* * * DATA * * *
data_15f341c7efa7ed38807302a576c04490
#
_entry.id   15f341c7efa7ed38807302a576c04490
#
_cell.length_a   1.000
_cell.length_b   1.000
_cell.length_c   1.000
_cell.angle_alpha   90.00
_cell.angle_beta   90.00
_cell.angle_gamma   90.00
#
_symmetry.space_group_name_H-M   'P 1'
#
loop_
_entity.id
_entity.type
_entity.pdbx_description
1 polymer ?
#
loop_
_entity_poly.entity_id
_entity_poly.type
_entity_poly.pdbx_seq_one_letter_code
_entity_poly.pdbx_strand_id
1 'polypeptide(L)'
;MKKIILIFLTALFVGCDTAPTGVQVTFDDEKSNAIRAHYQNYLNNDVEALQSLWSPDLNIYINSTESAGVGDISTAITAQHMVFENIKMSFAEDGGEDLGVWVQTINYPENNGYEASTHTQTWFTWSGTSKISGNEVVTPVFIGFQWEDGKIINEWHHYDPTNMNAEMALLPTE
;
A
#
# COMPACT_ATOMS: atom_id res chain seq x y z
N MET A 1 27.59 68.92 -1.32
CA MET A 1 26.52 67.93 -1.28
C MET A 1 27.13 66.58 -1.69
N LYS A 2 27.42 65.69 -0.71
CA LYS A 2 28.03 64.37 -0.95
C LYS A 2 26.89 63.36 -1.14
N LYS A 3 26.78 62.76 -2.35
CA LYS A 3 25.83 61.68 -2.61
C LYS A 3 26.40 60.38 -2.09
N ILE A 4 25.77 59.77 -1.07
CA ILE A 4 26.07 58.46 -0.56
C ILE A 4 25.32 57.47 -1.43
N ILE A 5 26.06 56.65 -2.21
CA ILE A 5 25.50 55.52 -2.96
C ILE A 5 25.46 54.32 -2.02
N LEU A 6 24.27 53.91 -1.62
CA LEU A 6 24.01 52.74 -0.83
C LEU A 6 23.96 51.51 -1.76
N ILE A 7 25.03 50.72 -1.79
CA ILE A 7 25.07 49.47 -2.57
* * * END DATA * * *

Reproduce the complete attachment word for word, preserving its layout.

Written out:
data_15f341c7efa7ed38807302a576c04490
#
_entry.id   15f341c7efa7ed38807302a576c04490
#
_cell.length_a   1.000
_cell.length_b   1.000
_cell.length_c   1.000
_cell.angle_alpha   90.00
_cell.angle_beta   90.00
_cell.angle_gamma   90.00
#
_symmetry.space_group_name_H-M   'P 1'
#
loop_
_entity.id
_entity.type
_entity.pdbx_description
1 polymer ?
#
loop_
_entity_poly.entity_id
_entity_poly.type
_entity_poly.pdbx_seq_one_letter_code
_entity_poly.pdbx_strand_id
1 'polypeptide(L)'
;MKKIILIFLTALFVGCDTAPTGVQVTFDDEKSNAIRAHYQNYLNNDVEALQSLWSPDLNIYINSTESAGVGDISTAITAQHMVFENIKMSFAEDGGEDLGVWVQTINYPENNGYEASTHTQTWFTWSGTSKISGNEVVTPVFIGFQWEDGKIINEWHHYDPTNMNAEMALLPTE
;
A
#
# COMPACT_ATOMS: atom_id res chain seq x y z
N MET A 1 27.59 68.92 -1.32
CA MET A 1 26.52 67.93 -1.28
C MET A 1 27.13 66.58 -1.69
N LYS A 2 27.42 65.69 -0.71
CA LYS A 2 28.03 64.37 -0.95
C LYS A 2 26.89 63.36 -1.14
N LYS A 3 26.78 62.76 -2.35
CA LYS A 3 25.83 61.68 -2.61
C LYS A 3 26.40 60.38 -2.09
N ILE A 4 25.77 59.77 -1.07
CA ILE A 4 26.07 58.46 -0.56
C ILE A 4 25.32 57.47 -1.43
N ILE A 5 26.06 56.65 -2.21
CA ILE A 5 25.50 55.52 -2.96
C ILE A 5 25.46 54.32 -2.02
N LEU A 6 24.27 53.91 -1.62
CA LEU A 6 24.01 52.74 -0.83
C LEU A 6 23.96 51.51 -1.76
N ILE A 7 25.03 50.72 -1.79
CA ILE A 7 25.07 49.47 -2.57